Newspaper article Evening Chronicle (Newcastle, England)

Sour Truth in Land of Milk and Honey; TORN from Her Home and Let Down by Those Who Were Supposed to Care. KIM CARMICHAEL Speaks to a Tyneside Child Migrant Victim

Newspaper article Evening Chronicle (Newcastle, England)

Sour Truth in Land of Milk and Honey; TORN from Her Home and Let Down by Those Who Were Supposed to Care. KIM CARMICHAEL Speaks to a Tyneside Child Migrant Victim

Article excerpt

Byline: KIM CARMICHAEL

PLUNGED into a world of fear and deprivation, Jackie Wiese was just 10 years old when she was shipped to Australia.

Nowadays, taking a child from their home and banishing them to the other side of the world could be seen as the ultimate act of cruelty. But until 1967, that is exactly what happened to the 150,000 children who were transported abroad under the Government's child migrant programme.

Jackie was taken from her Tyneside home and sent to Pinjarra, Western Australia, in 1950, following family problems.

Like the other youngsters, she'd been given a new outfit for the month-long voyage, even down to a smart new ribbon for her hair, and promised that a "land of milk and honey" awaited.

But upon arrival at her new "home", Fairbridge Farm, the beautiful new clothes were snatched away, in what was the start of years of astounding cruelty.

The farm was intended to have more of a family atmosphere than other children's homes and the youngsters lived in cottages with a "cottage mother". A cruel and twisted woman, the cottage mother would often flush Jackie's head down the toilet or lock her into a dark cupboard under the stairs.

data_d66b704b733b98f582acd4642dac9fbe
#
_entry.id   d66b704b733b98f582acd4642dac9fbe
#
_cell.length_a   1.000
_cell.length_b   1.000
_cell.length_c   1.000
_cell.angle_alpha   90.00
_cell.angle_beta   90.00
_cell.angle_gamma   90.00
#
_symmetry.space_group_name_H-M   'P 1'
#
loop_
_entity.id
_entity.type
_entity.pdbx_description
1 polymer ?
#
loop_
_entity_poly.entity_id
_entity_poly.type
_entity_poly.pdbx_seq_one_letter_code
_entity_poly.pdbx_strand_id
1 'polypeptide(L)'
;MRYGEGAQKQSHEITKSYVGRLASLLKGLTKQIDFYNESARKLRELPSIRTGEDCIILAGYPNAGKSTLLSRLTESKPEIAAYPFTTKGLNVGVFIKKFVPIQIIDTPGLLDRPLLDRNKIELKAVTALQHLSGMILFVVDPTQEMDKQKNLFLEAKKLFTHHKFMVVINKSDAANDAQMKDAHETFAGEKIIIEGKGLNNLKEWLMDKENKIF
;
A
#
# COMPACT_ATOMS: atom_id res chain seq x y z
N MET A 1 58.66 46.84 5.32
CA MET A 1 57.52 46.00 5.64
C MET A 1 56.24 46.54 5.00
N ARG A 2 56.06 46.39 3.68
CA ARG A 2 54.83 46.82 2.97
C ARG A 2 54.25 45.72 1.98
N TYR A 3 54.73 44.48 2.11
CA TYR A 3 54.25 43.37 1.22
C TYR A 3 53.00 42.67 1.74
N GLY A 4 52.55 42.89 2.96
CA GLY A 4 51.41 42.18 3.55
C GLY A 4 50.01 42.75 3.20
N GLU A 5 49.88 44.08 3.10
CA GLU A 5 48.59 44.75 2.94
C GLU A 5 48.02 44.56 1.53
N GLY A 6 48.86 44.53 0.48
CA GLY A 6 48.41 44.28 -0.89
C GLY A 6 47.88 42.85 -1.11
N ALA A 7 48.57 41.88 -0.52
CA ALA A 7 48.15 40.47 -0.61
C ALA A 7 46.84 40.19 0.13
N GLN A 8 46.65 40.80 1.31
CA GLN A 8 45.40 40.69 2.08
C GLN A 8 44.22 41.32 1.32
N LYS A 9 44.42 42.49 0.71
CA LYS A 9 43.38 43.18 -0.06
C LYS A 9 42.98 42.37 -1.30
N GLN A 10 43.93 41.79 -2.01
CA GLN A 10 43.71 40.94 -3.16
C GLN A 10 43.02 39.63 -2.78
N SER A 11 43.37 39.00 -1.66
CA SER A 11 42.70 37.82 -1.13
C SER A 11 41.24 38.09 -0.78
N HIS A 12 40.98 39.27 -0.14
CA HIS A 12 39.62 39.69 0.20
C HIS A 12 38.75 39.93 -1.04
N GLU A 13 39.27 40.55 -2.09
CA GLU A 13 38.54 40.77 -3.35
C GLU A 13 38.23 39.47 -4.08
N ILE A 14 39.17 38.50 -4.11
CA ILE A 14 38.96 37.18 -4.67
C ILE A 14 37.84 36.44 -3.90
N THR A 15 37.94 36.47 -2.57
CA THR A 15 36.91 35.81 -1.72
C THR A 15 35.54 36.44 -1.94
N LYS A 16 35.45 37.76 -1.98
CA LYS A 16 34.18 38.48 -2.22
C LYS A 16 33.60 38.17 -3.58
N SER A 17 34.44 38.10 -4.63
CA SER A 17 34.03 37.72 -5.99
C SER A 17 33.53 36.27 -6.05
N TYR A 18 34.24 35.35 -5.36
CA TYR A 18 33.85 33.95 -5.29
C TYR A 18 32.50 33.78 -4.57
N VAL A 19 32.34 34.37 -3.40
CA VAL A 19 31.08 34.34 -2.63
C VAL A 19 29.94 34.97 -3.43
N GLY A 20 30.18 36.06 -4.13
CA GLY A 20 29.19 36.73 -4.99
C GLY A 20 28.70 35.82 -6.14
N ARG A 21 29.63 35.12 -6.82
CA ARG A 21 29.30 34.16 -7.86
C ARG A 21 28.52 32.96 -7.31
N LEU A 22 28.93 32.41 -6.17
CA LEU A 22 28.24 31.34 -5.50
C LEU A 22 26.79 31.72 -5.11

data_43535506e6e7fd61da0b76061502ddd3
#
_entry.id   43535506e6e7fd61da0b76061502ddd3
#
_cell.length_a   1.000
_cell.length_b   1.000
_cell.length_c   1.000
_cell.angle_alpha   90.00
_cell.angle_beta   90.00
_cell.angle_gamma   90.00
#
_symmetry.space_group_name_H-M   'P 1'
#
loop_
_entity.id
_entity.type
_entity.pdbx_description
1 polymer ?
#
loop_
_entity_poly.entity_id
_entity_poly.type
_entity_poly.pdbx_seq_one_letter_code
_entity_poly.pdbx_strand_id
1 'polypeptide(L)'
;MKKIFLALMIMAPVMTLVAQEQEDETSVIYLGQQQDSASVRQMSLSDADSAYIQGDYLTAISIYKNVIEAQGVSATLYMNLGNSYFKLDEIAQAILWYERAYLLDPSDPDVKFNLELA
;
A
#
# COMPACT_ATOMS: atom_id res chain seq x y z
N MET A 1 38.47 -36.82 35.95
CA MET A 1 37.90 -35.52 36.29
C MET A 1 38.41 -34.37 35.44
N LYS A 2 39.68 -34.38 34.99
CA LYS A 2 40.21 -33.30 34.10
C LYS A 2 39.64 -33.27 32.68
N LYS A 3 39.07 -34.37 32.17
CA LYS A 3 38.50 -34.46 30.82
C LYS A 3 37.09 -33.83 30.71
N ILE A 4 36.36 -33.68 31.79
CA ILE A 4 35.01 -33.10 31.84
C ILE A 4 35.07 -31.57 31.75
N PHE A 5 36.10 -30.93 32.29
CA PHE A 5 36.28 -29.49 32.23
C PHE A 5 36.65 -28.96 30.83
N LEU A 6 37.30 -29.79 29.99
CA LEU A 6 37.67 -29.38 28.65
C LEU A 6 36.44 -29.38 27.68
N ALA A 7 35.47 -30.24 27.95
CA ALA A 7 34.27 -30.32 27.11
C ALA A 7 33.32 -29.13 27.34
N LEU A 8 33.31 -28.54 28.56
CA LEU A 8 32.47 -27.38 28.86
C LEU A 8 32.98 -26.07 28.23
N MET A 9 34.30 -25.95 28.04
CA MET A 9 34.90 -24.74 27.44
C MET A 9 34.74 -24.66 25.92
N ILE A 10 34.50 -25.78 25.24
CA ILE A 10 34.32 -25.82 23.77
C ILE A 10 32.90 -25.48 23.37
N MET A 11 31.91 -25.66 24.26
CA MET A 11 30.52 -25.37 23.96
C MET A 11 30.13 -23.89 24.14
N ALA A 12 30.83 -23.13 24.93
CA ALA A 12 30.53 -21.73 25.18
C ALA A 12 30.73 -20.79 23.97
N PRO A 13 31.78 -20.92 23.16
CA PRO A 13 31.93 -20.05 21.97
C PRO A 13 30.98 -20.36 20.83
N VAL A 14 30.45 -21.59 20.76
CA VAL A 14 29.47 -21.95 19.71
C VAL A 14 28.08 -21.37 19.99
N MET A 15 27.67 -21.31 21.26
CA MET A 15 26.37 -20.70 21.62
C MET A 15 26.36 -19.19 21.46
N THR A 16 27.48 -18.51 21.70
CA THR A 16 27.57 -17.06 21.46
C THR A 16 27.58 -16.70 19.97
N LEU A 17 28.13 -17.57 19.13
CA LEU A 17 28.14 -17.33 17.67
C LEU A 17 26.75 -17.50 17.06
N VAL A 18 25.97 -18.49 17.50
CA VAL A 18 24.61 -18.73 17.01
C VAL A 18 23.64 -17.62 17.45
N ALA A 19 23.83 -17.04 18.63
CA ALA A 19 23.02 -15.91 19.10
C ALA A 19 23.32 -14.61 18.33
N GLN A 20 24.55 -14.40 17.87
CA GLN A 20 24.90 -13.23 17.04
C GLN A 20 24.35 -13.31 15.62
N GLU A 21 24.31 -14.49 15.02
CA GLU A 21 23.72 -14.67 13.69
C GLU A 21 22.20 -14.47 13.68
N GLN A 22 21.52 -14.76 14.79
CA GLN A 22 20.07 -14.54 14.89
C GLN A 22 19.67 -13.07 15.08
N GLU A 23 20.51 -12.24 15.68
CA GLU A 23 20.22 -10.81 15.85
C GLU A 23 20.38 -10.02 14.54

But despite facing deprivation and loneliness on a daily basis, Jackie refused to forget her home and the family she left behind.

A true survivor whose love of the North East couldn't be erased, 60 years later Jackie has returned to Tyneside on a bittersweet journey to begin to make up for a lost childhood.

Now a mother of five, Jackie flew from Narrogin, Western Australia, to spend time with her nephew Jason Ridley, 36, and her sister Agnes Martinez, 64, both of whom live in Gateshead.

"There were so many children from the North East at Fairbridge Farm and I think that there must be a lot of families suffering that nobody knows about," she said.

"It was terrible what happened. My friend who lived in the same cottage was only four and I used to look after her.

"She was so young that she didn't understand why we were there. We still keep in touch today.

"The cottage mother was a spinster who said that God had sent her to Australia. …

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